blavery
Posts: 95
Joined: Sun Jul 01, 2012 2:57 am
Location: QLD. Australia

Python driver for 2.4" SPI 240x320 LCD touch

Fri Apr 03, 2015 6:18 am

I have just uploaded a python driver for the red “2.4 inch Touch 320x240 SPI LCD” module currently popular on eBay for about $7. The marking says TJCTM24024-SPI. This is a ILI9341 driven LCD display, with XPT2046 chip for touch device, and it also includes a SD card holder. All of which would want three SPI channels!
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My interest is for straightforward python module(s) for LCD and Touch. The SD card I will ignore. My application is for Raspberry Pi (and for Virtual-GPIO after I check that out, but speed may be an issue).

The module uploaded is working but provisional and a bit rough, and for the LCD only so far. I have it working quite well. I haven't started on the touchscreen part yet. I am sure there will be changes when the LCD task starts interacting with the Touch task.

My LCD driver is NOT a framebuffer method. (320x240 is too tiny to format any normal desktop display onto.) Also it is NOT an instant direct write-to-LCD method. It instead uses the Python Image Library (PIL) to prepare all display content on a “canvas” or buffer. It gets a transfer of the total buffer to screen hardware when ready. This give some transfer delay, as 0.25MB gets transferred by SPI each screen update! So it's not invisibly “snappy”, but I find it quite acceptable for my requirement. The advantage of using PIL is that a well-tried and versatile graphics and text/font library is all usable directly. The disadvantage is that PIL is discontinued, I believe, and is not there for python3, only python 2.x. Its successor PILLOW seems still to be “coming” for Raspberry Pi. (Any correction to this??)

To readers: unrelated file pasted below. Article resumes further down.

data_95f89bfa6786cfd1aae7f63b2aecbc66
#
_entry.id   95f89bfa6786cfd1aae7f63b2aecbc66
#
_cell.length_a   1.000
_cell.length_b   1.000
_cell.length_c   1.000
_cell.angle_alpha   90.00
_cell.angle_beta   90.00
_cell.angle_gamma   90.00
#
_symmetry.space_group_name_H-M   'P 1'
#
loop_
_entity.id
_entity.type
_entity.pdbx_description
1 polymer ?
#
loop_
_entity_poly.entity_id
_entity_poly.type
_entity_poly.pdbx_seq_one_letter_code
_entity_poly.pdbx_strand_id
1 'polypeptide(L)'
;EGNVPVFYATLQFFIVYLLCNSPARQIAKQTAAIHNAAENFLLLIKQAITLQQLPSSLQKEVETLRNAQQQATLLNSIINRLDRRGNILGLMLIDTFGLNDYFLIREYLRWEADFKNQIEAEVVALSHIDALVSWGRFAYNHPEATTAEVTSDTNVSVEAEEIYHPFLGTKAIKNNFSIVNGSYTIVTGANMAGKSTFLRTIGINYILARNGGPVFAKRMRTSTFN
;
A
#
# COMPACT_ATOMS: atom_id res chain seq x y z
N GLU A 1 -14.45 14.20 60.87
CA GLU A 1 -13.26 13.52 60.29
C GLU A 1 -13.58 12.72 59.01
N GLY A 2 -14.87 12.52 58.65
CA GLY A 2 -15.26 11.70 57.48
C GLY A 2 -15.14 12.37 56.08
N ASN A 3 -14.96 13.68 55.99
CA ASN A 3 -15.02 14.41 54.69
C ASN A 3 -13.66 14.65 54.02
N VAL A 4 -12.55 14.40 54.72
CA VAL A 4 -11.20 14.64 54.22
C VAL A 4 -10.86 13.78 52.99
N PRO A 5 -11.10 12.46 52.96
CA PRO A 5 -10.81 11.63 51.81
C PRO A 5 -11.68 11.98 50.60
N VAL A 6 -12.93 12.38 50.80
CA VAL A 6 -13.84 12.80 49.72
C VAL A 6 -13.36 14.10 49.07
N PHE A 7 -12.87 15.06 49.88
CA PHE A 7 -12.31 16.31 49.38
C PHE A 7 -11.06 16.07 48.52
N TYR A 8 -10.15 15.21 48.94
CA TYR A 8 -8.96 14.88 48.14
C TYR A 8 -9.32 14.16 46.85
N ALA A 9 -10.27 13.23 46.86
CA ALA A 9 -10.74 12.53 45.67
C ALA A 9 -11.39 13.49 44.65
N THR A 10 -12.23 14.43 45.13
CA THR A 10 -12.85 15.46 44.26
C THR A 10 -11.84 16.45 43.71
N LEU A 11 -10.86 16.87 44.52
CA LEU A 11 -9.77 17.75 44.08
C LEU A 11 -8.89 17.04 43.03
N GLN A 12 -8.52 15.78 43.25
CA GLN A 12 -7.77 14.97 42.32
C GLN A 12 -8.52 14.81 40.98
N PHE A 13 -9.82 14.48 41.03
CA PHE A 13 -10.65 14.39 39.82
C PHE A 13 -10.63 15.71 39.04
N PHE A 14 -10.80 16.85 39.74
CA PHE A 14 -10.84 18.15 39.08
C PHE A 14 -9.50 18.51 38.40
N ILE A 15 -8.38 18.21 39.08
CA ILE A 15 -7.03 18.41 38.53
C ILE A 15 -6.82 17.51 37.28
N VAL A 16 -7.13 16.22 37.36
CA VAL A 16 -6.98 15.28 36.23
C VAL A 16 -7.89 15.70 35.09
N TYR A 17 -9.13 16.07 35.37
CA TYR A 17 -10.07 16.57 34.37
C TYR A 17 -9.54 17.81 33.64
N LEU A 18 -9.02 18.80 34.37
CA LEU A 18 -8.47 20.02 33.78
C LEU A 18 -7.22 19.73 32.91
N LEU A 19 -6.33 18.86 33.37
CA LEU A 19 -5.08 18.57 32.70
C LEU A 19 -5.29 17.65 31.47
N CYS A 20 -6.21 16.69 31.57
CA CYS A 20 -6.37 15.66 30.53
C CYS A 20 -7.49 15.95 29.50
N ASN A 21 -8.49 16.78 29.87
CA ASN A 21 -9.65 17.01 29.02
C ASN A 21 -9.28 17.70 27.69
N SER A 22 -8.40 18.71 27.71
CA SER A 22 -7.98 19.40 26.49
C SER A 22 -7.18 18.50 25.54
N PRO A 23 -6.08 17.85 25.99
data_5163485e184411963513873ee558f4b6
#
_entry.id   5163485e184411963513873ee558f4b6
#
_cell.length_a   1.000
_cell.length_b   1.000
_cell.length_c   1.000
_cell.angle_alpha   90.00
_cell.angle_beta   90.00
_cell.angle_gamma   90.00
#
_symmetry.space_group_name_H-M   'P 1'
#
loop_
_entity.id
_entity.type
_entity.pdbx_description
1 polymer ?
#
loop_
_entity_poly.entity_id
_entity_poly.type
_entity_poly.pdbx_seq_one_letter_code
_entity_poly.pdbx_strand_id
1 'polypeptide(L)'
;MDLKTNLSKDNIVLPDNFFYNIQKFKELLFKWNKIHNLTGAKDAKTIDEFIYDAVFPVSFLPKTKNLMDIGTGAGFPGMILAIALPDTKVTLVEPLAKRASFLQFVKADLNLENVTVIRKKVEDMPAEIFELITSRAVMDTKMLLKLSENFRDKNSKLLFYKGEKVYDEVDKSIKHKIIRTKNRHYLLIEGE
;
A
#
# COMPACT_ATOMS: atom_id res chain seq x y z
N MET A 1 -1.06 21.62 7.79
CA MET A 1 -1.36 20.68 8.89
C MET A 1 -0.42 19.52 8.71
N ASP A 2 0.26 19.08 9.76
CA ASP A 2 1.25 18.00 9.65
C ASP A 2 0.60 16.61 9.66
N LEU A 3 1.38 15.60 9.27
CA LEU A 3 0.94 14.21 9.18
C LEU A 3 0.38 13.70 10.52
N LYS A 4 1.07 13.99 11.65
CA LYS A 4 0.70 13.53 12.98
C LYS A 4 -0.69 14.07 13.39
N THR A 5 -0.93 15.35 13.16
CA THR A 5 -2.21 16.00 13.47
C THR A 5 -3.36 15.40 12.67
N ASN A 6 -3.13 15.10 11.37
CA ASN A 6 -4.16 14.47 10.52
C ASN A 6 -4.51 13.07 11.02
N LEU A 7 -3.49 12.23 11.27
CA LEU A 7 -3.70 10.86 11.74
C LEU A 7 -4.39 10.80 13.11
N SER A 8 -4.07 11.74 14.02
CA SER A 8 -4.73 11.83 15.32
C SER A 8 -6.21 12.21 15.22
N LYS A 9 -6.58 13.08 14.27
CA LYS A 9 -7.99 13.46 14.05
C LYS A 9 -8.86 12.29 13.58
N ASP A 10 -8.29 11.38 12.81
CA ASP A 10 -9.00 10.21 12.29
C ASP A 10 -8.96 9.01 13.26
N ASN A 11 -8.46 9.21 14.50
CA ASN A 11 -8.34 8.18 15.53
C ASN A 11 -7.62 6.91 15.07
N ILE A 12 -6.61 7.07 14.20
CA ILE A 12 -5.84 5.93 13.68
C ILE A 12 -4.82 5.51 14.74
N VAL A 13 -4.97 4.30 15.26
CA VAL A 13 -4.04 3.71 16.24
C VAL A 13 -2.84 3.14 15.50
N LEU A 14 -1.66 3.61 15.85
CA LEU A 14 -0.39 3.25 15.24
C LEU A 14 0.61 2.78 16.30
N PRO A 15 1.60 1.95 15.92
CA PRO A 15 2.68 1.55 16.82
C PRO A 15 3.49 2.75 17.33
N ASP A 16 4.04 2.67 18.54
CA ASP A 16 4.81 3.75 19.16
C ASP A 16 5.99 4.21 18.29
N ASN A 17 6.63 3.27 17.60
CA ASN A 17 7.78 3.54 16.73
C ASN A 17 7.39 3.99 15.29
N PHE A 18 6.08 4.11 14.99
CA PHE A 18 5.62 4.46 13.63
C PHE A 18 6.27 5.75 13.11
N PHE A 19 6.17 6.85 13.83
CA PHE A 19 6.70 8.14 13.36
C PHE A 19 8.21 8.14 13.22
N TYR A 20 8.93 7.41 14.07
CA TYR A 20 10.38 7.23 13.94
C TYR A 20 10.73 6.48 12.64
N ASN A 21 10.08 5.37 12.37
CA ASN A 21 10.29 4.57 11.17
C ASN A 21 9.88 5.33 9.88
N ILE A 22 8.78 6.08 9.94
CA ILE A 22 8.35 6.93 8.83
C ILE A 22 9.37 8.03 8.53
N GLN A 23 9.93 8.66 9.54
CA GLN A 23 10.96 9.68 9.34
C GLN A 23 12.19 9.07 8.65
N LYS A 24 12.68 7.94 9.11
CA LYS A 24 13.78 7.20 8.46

This implementation supports portrait (320Hx240W) and landscape (240Hx320W) modes fairly naturally to the user, despite that the hardware is inherently operating in portrait mode.

The hardware uses 5V for its Vcc power, but the logic levels are 3.3V max. (Vcc can be changed to 3.3 with a soldered link, but 5V is easy enough on the Pi.) I note several vague references on eBay supplier sites that 5V can be used for the logic I/O, but as far as I can see they are wrong.

For best screen update time, I have cranked up the SPI speed to 32,000,000 Hz, which seems to be maximum for the venerable old Rpi, but it is an option, and perhaps the Rpi2 may allow faster?

You need:
- Raspberry Pi (duh), any version, and I used stock current Raspbian on a 256k early Rpi.
- python2.7
- PIL installed
- SPIDEV installed
- SPI enabled (Module blacklist? Device tree?)

For the LCD you need to connect this logic:
- MOSI
- SCK
- CS – I used CE0
- D/C – to any GPIO pin – I used #22
- RESET – to any GPIO pin (option: just tie it to 3.3) – I used #18
- LED – to any GPIO pin (option: just tie it to 3.3) – I used #23
- MISO – not used
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Files:
https://github.com/BLavery/lib_tft24T

toxibunny
Posts: 1382
Joined: Thu Aug 18, 2011 9:21 pm

Re: Python driver for 2.4" SPI 240x320 LCD touch